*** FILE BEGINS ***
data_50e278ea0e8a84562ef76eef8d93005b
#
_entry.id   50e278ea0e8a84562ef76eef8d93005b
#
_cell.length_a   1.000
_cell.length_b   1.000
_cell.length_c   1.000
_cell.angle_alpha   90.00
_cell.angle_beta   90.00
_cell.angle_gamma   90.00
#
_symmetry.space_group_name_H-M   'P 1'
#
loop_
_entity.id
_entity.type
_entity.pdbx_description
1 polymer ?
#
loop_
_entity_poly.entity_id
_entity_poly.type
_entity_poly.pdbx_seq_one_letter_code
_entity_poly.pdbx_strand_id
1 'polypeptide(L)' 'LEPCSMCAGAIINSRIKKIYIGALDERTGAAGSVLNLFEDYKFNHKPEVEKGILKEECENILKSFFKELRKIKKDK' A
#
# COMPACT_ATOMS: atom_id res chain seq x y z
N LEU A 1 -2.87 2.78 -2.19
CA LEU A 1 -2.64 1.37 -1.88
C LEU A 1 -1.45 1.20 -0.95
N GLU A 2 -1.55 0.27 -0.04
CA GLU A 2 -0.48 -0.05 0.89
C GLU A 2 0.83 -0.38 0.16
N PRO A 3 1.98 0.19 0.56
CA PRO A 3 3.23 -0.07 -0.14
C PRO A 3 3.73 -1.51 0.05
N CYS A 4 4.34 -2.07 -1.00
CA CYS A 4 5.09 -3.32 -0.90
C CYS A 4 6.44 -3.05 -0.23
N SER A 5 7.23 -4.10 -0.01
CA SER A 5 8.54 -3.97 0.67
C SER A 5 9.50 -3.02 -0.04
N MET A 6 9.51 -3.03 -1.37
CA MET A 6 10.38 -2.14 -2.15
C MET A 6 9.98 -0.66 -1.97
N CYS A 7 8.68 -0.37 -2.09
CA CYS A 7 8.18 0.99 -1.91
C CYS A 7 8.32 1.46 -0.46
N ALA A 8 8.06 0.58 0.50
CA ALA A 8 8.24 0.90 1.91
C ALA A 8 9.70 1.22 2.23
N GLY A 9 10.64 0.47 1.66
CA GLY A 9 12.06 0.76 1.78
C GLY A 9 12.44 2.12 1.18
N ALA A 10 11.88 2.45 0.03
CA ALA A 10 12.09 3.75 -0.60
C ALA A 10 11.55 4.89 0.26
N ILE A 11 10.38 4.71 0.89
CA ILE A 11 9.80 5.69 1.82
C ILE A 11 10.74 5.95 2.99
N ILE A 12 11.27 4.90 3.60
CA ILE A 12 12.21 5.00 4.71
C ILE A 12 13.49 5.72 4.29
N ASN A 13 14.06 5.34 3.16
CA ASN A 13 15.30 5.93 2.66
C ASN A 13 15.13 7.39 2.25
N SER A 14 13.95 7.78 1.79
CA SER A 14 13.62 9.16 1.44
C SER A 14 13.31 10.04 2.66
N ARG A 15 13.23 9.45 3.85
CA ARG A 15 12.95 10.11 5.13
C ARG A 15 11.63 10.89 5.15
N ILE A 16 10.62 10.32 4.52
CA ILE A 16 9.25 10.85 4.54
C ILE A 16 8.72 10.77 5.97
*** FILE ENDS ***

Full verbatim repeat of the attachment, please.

data_50e278ea0e8a84562ef76eef8d93005b
#
_entry.id   50e278ea0e8a84562ef76eef8d93005b
#
_cell.length_a   1.000
_cell.length_b   1.000
_cell.length_c   1.000
_cell.angle_alpha   90.00
_cell.angle_beta   90.00
_cell.angle_gamma   90.00
#
_symmetry.space_group_name_H-M   'P 1'
#
loop_
_entity.id
_entity.type
_entity.pdbx_description
1 polymer ?
#
loop_
_entity_poly.entity_id
_entity_poly.type
_entity_poly.pdbx_seq_one_letter_code
_entity_poly.pdbx_strand_id
1 'polypeptide(L)' 'LEPCSMCAGAIINSRIKKIYIGALDERTGAAGSVLNLFEDYKFNHKPEVEKGILKEECENILKSFFKELRKIKKDK' A
#
# COMPACT_ATOMS: atom_id res chain seq x y z
N LEU A 1 -2.87 2.78 -2.19
CA LEU A 1 -2.64 1.37 -1.88
C LEU A 1 -1.45 1.20 -0.95
N GLU A 2 -1.55 0.27 -0.04
CA GLU A 2 -0.48 -0.05 0.89
C GLU A 2 0.83 -0.38 0.16
N PRO A 3 1.98 0.19 0.56
CA PRO A 3 3.23 -0.07 -0.14
C PRO A 3 3.73 -1.51 0.05
N CYS A 4 4.34 -2.07 -1.00
CA CYS A 4 5.09 -3.32 -0.90
C CYS A 4 6.44 -3.05 -0.23
N SER A 5 7.23 -4.10 -0.01
CA SER A 5 8.54 -3.97 0.67
C SER A 5 9.50 -3.02 -0.04
N MET A 6 9.51 -3.03 -1.37
CA MET A 6 10.38 -2.14 -2.15
C MET A 6 9.98 -0.66 -1.97
N CYS A 7 8.68 -0.37 -2.09
CA CYS A 7 8.18 0.99 -1.91
C CYS A 7 8.32 1.46 -0.46
N ALA A 8 8.06 0.58 0.50
CA ALA A 8 8.24 0.90 1.91
C ALA A 8 9.70 1.22 2.23
N GLY A 9 10.64 0.47 1.66
CA GLY A 9 12.06 0.76 1.78
C GLY A 9 12.44 2.12 1.18
N ALA A 10 11.88 2.45 0.03
CA ALA A 10 12.09 3.75 -0.60
C ALA A 10 11.55 4.89 0.26
N ILE A 11 10.38 4.71 0.89
CA ILE A 11 9.80 5.69 1.82
C ILE A 11 10.74 5.95 2.99
N ILE A 12 11.27 4.90 3.60
CA ILE A 12 12.21 5.00 4.71
C ILE A 12 13.49 5.72 4.29
N ASN A 13 14.06 5.34 3.16
CA ASN A 13 15.30 5.93 2.66
C ASN A 13 15.13 7.39 2.25
N SER A 14 13.95 7.78 1.79
CA SER A 14 13.62 9.16 1.44
C SER A 14 13.31 10.04 2.66
N ARG A 15 13.23 9.45 3.85
CA ARG A 15 12.95 10.11 5.13
C ARG A 15 11.63 10.89 5.15
N ILE A 16 10.62 10.32 4.52
CA ILE A 16 9.25 10.85 4.54
C ILE A 16 8.72 10.77 5.97